The Foveon look is a broadly discussed topic in photography forums. There are the ones who recognize and like it at first glance, and then there are others who don’t see it, wondering what all the fuss is about. Conspicuously often, it is referred to as “the Foveon look”, as if there’s only one. I believe there are at least three of them – pre-Merrill, Merrill and Quattro. Every time the look changed, it was due to a new sensor design. The role of the software mustn’t be underestimated, however. I am currently comparing my pictures taken with the DP2Q before 1.02 FW/SPP 6.0.6 and after the two updates. Maybe it’s just imagination, but the more I switch between the photos shot before and after the updates, the more I recognize a higher micro contrast and less saturated shadows for the photos taken after the updates with FW 1.02/SPP 6.0.6. Sigma probably thought they had to react to comments and reviews by diverse Merrill fans expressing negative opinions about the Quattro’s low micro contrast. Any way, it seems impossible to unite high micro contrast, little noise and high color saturation in the shadows. The higher micro contrast makes the grain appear sharper. For the grain to remain inconspicuous despite high micro contrast, it simply has to be desaturated and smoothed out a bit. This, in turn, reduces color saturation in the shadows.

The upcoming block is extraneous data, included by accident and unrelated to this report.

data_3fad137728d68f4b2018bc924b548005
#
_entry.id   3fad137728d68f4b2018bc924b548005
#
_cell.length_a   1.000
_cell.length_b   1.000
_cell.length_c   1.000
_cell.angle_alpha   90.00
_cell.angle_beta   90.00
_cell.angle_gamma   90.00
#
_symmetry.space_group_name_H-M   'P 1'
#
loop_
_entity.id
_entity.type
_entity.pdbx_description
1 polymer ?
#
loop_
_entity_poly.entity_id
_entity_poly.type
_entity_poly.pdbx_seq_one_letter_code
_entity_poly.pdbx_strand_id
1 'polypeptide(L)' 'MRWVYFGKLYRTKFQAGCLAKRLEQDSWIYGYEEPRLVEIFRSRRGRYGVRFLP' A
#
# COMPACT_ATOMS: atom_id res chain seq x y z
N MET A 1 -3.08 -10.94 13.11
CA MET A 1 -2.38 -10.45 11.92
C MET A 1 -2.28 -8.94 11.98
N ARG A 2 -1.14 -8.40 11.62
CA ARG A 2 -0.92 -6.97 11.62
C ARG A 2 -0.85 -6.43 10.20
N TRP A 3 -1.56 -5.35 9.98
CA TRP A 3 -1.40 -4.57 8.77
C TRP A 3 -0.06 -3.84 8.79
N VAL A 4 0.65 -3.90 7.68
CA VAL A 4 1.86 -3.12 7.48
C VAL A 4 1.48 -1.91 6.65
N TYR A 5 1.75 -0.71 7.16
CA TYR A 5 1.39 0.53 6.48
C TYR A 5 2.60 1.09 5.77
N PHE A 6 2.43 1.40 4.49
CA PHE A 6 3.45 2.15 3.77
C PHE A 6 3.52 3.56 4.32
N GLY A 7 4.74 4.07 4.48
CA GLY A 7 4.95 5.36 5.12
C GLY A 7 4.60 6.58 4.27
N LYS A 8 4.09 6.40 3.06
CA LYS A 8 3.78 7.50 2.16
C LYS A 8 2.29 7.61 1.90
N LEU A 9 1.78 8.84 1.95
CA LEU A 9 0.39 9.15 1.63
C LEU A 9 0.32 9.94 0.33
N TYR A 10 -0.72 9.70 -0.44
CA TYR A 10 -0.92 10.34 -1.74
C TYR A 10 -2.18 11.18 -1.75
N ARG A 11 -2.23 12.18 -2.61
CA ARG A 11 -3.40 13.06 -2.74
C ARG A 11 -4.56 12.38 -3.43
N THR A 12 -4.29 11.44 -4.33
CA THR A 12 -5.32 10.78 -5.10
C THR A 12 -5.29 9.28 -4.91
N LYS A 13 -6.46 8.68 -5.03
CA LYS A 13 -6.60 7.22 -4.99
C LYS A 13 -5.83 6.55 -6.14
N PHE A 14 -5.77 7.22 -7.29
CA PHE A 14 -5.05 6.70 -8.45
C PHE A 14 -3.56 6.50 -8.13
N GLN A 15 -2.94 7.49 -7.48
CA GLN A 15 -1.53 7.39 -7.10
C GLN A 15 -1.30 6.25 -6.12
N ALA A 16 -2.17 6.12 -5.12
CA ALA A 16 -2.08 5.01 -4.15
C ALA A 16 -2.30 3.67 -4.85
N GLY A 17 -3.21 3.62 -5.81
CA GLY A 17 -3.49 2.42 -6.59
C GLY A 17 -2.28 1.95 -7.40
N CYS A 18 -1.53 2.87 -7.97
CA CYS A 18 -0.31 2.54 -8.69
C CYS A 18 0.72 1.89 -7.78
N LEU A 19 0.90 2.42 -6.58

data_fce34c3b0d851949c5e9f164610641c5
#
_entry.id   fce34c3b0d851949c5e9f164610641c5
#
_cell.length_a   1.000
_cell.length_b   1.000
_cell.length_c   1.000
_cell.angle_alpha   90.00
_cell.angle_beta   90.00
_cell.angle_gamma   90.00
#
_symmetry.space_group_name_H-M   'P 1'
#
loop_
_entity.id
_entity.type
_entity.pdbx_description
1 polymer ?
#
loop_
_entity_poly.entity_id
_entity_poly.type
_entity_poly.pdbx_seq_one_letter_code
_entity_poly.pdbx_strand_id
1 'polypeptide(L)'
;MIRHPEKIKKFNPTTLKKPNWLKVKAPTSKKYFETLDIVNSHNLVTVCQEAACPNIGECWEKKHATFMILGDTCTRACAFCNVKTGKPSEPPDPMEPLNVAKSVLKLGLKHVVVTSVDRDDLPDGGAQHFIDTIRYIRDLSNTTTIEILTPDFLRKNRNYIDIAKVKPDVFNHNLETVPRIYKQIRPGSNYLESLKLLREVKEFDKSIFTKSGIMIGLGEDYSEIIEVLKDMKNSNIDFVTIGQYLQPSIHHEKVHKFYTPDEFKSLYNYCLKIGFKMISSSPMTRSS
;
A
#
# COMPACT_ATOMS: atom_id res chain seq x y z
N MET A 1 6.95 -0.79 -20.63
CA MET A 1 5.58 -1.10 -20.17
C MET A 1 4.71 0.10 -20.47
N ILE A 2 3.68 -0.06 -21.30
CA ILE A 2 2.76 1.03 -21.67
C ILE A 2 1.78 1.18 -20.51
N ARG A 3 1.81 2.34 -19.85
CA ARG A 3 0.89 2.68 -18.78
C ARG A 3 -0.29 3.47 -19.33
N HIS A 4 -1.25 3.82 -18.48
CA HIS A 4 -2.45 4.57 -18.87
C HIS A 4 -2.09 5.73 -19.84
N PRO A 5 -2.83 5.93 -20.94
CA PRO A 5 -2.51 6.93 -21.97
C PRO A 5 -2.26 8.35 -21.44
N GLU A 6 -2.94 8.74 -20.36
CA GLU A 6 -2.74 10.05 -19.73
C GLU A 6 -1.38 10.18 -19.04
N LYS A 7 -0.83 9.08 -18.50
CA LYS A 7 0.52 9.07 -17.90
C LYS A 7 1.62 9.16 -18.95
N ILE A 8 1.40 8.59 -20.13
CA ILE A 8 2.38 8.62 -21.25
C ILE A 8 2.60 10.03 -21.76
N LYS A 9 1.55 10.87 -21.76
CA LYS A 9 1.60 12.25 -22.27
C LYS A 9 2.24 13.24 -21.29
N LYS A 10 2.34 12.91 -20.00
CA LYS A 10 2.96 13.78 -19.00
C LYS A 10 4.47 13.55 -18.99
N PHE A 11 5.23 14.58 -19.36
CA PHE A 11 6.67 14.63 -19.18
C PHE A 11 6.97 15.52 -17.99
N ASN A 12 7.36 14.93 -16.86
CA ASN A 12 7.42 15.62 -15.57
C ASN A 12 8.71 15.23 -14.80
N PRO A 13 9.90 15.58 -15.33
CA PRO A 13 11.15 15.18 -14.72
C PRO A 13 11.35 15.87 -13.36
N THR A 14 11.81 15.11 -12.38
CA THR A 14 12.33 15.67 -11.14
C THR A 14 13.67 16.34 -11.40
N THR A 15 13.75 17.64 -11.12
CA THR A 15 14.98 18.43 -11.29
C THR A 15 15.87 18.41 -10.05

Considering the Quattro photos, Merrill fans miss the brutal micro contrast and speak of the “bayerization of the Foveon”. I like both the Merrill and the Quattro look and find discussions silly that focus on which is the clearly “better” one. The Merrill sensor is particularly well suited for landscapes and other subjects where micro contrast can never be high enough. The Quattro sensor produces files that appear distinctly smoother and more subtle despite outstanding sharpness/resolution. What I’d like most is a slide bar in SPP that would allow me to simply switch back and forth between the two looks when I feel like it. 🙂